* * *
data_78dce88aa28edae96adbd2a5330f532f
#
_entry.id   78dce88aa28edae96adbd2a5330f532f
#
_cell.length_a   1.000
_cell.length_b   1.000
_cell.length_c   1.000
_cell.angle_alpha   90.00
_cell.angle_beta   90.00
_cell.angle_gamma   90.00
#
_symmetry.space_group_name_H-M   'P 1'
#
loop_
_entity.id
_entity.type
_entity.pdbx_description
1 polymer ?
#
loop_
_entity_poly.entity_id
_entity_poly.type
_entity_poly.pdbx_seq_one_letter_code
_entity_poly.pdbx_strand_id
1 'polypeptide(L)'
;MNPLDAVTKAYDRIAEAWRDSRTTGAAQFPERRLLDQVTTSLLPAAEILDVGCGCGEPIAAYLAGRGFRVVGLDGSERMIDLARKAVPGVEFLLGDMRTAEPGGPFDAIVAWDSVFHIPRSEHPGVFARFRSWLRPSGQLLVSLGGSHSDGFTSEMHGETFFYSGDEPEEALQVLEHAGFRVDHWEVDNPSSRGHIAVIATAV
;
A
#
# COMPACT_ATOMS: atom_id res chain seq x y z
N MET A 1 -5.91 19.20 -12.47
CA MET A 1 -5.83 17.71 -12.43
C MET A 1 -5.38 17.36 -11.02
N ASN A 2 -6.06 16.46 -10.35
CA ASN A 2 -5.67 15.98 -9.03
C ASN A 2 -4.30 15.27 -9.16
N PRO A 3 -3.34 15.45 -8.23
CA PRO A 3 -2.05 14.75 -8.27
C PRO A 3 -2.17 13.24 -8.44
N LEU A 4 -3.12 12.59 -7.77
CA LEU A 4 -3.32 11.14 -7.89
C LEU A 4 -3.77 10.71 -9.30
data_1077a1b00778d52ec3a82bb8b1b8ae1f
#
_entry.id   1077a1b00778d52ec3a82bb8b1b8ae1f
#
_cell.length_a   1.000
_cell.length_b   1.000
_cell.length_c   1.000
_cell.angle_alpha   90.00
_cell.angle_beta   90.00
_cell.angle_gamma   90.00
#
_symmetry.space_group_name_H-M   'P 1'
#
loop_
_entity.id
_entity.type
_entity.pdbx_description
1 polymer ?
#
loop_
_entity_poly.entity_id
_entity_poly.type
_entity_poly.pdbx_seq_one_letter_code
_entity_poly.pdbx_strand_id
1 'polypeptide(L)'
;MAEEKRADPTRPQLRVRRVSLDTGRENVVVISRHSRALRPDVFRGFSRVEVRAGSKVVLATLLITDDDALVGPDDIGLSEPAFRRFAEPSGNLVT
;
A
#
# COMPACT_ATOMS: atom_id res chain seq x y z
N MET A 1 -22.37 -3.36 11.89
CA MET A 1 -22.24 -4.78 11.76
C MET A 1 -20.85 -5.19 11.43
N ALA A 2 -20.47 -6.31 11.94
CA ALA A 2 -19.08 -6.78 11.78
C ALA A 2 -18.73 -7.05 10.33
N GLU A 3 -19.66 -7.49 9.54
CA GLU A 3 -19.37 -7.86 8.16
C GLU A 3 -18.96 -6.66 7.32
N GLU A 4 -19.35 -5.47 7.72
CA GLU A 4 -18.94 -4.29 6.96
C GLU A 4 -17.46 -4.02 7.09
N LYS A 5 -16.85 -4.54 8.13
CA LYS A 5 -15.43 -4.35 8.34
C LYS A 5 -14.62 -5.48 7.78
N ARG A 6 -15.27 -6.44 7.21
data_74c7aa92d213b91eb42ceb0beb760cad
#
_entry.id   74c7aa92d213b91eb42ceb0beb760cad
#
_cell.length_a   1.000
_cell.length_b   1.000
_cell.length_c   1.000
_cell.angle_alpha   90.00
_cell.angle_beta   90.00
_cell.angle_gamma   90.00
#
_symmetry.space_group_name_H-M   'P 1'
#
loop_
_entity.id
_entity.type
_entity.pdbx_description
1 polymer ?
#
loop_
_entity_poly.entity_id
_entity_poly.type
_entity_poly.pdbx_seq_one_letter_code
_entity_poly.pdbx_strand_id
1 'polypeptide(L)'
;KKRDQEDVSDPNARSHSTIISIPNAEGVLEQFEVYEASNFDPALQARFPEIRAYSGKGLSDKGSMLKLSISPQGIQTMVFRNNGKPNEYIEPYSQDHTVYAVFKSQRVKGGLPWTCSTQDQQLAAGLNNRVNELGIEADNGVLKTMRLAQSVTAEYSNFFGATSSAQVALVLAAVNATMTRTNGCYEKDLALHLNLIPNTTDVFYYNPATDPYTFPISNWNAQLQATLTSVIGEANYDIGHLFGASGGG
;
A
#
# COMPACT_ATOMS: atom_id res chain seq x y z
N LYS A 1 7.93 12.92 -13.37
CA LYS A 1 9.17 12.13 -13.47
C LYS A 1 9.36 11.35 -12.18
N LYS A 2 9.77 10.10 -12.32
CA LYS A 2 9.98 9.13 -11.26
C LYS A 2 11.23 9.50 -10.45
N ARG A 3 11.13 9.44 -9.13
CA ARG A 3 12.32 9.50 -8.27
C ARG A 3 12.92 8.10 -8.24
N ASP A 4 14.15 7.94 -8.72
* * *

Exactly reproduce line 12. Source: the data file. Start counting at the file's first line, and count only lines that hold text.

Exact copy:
_symmetry.space_group_name_H-M   'P 1'